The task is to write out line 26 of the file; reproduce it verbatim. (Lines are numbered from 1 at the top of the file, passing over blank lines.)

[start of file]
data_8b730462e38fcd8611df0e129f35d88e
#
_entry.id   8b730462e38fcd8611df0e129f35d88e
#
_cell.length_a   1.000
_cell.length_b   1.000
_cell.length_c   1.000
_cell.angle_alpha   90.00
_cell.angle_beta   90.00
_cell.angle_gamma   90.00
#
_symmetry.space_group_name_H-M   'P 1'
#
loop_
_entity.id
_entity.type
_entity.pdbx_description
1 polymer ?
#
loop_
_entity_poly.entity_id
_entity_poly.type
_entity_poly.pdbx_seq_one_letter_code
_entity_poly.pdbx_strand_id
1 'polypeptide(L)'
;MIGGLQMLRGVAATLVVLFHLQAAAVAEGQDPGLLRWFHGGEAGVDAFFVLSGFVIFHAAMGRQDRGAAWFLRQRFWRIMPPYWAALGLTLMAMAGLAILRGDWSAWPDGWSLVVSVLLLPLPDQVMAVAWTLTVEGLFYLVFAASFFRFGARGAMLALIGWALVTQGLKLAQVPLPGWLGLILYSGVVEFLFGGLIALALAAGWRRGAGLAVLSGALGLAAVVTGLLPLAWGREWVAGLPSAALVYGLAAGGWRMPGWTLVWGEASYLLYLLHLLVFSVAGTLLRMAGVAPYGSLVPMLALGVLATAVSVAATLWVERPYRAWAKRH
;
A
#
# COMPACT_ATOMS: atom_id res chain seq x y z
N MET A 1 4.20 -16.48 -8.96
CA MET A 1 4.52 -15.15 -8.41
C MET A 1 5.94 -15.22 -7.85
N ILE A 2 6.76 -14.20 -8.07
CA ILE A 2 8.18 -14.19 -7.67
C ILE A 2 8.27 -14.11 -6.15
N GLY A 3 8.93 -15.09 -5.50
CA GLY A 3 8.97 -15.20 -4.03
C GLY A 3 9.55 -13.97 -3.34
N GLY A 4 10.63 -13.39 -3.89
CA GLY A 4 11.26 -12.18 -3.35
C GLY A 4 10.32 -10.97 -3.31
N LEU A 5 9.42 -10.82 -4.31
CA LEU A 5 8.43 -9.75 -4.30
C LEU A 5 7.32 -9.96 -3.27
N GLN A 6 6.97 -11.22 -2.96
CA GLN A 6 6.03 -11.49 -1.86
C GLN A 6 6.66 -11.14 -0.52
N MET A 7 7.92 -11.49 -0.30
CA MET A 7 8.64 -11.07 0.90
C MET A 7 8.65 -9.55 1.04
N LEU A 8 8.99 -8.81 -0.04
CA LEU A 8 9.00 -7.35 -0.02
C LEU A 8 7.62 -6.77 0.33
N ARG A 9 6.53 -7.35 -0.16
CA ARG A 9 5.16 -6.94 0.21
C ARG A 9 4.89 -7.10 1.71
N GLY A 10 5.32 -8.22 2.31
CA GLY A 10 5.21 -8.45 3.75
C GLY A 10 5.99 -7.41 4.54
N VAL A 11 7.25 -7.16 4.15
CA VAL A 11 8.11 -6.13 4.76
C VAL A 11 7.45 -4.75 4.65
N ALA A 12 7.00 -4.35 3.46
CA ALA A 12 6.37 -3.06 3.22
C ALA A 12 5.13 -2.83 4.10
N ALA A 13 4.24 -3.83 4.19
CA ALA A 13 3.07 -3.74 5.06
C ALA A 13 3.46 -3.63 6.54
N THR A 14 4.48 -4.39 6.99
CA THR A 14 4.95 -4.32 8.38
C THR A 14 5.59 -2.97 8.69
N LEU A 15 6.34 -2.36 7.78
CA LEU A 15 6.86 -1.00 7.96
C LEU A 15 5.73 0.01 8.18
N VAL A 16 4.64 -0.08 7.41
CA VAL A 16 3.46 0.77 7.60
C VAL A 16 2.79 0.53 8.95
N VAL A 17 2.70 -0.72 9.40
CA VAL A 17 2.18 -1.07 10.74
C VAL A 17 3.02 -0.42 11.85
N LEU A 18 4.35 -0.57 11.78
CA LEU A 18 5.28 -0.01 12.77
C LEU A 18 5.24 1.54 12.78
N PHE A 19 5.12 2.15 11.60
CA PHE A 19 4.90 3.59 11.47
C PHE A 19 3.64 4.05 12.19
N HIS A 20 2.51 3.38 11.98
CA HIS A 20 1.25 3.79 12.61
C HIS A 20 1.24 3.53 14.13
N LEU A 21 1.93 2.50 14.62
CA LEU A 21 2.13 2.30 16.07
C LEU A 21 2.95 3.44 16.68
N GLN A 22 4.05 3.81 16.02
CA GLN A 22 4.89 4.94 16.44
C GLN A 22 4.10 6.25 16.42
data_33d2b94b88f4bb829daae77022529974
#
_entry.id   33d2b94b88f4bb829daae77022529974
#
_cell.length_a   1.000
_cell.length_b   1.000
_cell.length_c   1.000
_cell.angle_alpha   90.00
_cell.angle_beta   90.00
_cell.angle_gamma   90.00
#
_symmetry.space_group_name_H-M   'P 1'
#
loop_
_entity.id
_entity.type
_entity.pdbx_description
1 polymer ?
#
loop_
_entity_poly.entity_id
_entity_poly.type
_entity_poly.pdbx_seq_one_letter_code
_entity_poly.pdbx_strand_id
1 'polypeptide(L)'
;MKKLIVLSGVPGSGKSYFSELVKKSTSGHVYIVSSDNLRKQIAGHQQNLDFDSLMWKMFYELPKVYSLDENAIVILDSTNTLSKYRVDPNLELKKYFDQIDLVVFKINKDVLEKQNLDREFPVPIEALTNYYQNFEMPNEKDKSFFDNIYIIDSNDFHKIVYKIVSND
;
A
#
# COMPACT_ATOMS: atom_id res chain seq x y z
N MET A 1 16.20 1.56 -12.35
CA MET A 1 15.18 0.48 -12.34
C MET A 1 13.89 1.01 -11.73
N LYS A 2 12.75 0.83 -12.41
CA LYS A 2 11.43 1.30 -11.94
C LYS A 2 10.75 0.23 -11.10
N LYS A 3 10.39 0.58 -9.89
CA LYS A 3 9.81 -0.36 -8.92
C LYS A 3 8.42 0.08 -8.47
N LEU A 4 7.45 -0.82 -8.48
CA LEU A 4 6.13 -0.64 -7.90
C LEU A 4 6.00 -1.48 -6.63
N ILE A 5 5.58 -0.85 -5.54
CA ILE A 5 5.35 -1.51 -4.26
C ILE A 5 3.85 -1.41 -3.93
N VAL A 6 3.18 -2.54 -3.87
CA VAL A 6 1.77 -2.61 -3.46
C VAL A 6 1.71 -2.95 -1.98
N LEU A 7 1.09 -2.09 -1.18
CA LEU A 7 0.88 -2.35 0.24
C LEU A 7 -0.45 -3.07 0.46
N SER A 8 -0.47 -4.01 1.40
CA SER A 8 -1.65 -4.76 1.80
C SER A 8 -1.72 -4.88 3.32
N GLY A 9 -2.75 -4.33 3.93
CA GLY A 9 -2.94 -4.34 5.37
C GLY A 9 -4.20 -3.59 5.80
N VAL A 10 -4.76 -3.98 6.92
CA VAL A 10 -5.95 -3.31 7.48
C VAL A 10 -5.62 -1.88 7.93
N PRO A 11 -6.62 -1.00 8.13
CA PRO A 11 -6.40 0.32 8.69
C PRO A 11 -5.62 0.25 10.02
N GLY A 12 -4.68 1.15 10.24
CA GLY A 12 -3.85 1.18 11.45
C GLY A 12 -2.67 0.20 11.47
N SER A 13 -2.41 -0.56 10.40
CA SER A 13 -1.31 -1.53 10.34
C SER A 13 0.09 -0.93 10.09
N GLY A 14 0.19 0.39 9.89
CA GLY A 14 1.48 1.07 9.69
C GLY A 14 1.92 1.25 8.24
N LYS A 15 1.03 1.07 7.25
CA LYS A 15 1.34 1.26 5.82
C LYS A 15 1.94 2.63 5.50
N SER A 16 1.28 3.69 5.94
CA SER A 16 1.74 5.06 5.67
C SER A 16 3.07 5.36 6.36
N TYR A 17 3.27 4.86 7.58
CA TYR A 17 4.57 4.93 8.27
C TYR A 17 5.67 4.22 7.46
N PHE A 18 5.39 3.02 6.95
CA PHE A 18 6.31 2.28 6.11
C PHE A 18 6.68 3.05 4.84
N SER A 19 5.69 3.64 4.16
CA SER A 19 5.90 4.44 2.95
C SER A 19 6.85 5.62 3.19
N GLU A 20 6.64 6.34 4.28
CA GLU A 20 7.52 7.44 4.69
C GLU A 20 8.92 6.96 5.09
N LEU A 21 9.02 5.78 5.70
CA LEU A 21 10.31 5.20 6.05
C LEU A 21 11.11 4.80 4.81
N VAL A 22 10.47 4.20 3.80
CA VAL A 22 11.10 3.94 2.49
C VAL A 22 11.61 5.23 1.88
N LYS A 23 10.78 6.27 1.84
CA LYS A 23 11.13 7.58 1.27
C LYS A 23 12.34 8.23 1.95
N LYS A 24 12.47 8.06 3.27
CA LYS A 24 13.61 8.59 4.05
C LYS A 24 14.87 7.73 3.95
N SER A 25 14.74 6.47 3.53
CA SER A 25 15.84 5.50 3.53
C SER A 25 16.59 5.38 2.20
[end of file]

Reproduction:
;MIGGLQMLRGVAATLVVLFHLQAAAVAEGQDPGLLRWFHGGEAGVDAFFVLSGFVIFHAAMGRQDRGAAWFLRQRFWRIMPPYWAALGLTLMAMAGLAILRGDWSAWPDGWSLVVSVLLLPLPDQVMAVAWTLTVEGLFYLVFAASFFRFGARGAMLALIGWALVTQGLKLAQVPLPGWLGLILYSGVVEFLFGGLIALALAAGWRRGAGLAVLSGALGLAAVVTGLLPLAWGREWVAGLPSAALVYGLAAGGWRMPGWTLVWGEASYLLYLLHLLVFSVAGTLLRMAGVAPYGSLVPMLALGVLATAVSVAATLWVERPYRAWAKRH